Today I went to the Marina Abramović at The Serpentine Gallery.
I was not sure what to expect, what I got was more … It is generous, it is time, it is being in a moment, there is something about not judging, it made me question the idea of asking permission, being given permission, self confidence, and trust of others.
You have to experience it for yourself, it’s free, all you have to do is give some time. Even the queue was interesting (and not that long!)
“In a unique work created for the Serpentine, the internationally acclaimed artist Marina Abramović will perform in the Gallery for the duration of her exhibition: 10am to 6pm, 6 days a week. Creating the simplest of environments in the Gallery spaces, Abramović’s only materials will be herself, the audience and a selection of props that she may or may not use. On arrival, visitors will both literally and metaphorically leave their baggage behind in order to enter the exhibition: bags, jackets, electronic equipment, watches and cameras may not accompany them.
The public will become the performing body, participating in the delivery of an unprecedented moment in the history of performance art.
Marina Abramović is a pioneer of performance as an art form, using her own body as subject and object, she has pushed the physical and mental limits of her being. This is the first major performance by Abramović since her monumental piece The Artist is Present, at the Museum of Modern Art, New York in 2010, in which visitors were invited to sit in silence opposite the artist and gaze into her eyes for an unspecified amount of time. Abramović performed this work every day for three months.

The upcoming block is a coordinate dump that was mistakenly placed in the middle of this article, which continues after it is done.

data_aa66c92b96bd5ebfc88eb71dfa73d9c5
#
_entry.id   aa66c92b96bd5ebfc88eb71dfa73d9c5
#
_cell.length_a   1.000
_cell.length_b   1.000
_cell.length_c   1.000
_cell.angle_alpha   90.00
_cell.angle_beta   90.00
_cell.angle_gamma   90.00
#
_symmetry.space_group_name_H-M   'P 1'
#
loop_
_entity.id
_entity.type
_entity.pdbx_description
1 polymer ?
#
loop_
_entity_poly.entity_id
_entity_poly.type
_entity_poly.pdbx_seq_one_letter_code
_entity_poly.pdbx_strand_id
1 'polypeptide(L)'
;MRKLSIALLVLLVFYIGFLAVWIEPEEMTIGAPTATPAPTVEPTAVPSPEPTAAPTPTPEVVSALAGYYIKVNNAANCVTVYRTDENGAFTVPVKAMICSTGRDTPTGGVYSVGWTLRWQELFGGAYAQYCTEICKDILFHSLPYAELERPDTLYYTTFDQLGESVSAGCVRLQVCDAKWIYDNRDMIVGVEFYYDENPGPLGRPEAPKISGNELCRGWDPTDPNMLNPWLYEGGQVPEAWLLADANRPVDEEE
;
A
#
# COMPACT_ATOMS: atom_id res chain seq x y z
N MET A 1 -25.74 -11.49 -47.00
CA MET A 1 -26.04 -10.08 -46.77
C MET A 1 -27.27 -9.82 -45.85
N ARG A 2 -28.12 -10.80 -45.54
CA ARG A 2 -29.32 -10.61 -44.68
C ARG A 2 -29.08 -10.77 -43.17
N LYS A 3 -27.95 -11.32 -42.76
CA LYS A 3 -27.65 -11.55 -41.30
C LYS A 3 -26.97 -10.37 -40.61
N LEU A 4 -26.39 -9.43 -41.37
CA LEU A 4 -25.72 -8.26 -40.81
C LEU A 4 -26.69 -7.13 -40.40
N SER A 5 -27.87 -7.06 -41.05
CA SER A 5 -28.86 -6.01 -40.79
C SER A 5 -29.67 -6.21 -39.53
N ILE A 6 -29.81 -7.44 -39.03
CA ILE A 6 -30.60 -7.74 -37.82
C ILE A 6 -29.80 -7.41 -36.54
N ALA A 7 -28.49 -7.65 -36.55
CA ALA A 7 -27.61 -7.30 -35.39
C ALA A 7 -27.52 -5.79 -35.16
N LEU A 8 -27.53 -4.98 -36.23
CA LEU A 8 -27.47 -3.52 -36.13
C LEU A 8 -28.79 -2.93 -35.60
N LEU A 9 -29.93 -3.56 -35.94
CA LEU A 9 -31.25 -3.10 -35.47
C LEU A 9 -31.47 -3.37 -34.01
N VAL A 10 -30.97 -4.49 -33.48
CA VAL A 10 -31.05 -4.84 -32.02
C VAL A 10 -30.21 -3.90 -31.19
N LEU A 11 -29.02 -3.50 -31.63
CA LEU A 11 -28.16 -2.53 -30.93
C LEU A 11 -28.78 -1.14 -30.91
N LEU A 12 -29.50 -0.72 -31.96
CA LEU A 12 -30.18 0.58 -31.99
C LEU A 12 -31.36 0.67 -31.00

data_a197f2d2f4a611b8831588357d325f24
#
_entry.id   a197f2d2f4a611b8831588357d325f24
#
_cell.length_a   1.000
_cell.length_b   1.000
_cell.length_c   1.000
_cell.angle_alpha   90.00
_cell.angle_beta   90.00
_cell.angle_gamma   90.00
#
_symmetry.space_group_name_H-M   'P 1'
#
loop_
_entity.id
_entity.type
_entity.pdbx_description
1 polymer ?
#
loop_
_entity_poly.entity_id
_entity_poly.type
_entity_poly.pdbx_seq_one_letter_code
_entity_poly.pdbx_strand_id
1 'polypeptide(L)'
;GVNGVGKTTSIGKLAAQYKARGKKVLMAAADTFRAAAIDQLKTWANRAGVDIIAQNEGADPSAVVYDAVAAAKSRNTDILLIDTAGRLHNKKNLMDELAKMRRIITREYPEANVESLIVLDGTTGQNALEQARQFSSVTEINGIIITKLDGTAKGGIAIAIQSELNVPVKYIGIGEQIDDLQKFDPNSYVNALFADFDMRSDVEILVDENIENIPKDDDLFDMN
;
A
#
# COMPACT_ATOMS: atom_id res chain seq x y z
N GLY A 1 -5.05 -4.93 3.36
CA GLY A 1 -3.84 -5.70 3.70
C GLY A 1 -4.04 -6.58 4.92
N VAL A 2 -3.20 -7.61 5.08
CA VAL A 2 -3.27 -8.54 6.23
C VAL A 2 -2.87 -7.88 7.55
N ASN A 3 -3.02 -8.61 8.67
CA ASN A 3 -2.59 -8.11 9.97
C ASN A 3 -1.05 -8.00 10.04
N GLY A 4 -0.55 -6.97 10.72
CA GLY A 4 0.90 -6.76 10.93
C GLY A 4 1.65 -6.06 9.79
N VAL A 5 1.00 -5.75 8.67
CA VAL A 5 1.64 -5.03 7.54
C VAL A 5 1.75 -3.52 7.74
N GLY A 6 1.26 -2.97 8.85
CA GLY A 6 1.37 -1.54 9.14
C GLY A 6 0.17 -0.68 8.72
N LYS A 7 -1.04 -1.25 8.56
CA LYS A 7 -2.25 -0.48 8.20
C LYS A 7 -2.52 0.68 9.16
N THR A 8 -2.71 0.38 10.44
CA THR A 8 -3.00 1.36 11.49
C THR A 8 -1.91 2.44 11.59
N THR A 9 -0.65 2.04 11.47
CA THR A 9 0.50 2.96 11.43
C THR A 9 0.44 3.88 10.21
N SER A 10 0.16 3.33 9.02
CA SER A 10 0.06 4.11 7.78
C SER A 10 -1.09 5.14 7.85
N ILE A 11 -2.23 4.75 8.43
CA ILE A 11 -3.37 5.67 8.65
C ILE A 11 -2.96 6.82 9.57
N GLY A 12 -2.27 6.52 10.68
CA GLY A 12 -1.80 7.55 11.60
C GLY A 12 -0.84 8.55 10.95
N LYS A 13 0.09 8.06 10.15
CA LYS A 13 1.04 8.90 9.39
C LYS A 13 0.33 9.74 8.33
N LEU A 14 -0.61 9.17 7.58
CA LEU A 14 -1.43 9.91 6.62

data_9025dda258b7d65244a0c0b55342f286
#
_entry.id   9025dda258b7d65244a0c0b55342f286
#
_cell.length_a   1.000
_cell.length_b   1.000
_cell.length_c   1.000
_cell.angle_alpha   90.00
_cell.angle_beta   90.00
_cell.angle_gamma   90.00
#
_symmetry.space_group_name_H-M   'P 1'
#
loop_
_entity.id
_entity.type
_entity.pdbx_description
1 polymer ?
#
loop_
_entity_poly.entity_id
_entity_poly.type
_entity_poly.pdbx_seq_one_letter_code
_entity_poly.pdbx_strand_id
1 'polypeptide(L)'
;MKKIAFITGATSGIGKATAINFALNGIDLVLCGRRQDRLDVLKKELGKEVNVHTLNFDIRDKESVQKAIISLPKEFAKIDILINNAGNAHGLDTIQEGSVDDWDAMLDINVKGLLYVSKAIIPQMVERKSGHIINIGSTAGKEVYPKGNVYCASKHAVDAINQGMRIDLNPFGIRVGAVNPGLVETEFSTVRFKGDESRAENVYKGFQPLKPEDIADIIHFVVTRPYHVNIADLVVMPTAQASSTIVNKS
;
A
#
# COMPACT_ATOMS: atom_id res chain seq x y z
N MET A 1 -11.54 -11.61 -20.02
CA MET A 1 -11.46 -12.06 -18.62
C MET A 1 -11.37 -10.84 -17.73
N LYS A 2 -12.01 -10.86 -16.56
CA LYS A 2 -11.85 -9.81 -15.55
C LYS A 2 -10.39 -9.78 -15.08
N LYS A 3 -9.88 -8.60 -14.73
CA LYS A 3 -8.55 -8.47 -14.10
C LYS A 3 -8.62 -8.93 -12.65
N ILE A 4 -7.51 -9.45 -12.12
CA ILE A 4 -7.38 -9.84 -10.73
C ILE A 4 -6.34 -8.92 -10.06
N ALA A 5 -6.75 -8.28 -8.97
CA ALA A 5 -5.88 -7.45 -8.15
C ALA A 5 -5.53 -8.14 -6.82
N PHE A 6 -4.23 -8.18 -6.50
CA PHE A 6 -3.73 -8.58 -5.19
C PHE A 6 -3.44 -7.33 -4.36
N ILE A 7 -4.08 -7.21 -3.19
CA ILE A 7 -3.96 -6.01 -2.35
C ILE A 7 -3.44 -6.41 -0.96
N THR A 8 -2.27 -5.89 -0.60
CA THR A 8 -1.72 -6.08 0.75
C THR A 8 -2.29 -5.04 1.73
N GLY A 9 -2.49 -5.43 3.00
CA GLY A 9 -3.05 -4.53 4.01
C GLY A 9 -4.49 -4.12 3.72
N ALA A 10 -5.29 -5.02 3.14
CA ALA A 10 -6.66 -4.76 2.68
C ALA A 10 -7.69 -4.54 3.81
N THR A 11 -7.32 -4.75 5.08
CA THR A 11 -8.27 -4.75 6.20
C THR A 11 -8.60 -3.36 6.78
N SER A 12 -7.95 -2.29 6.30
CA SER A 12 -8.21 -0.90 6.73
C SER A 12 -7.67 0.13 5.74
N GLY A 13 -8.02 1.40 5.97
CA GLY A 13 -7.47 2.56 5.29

The pared-down nature of this exhibition corresponds to Abramovic´’s interest in the historically well established relationship between art and ‘nothingness’; visual artists including Robert Barry, John Cage, Mary Ellen Carroll, Robert Irwin, Yves Klein, Gustav Metzger and Yoko Ono (to name only a very few) have all explored the notion of material absence within their practice. The idea ofemptiness – of minimalism, reduction and simplicity – plays an intrinsic role in Abramovic´ ’s own work, and has increasingly led to ‘more and more of less and less’, a longstanding aim that she recorded in her Artist’s Life manifesto of 2009. It is this journey towards immateriality that has led her to this unique moment in her work, where she will commit to an unscripted and improvised performance in the gallery space.
In the early 1970s, as a young artist in Belgrade, Abramović began exploring the relationship between artist and audience. Since 1978 she has conducted a series of workshops with art students, using a series of simple exercises to increase physical and mental awareness. Over the course of her career, Abramović has continued to develop these workshops, expanding their scope to reach a general public, through the Marina Abramović Institute.”
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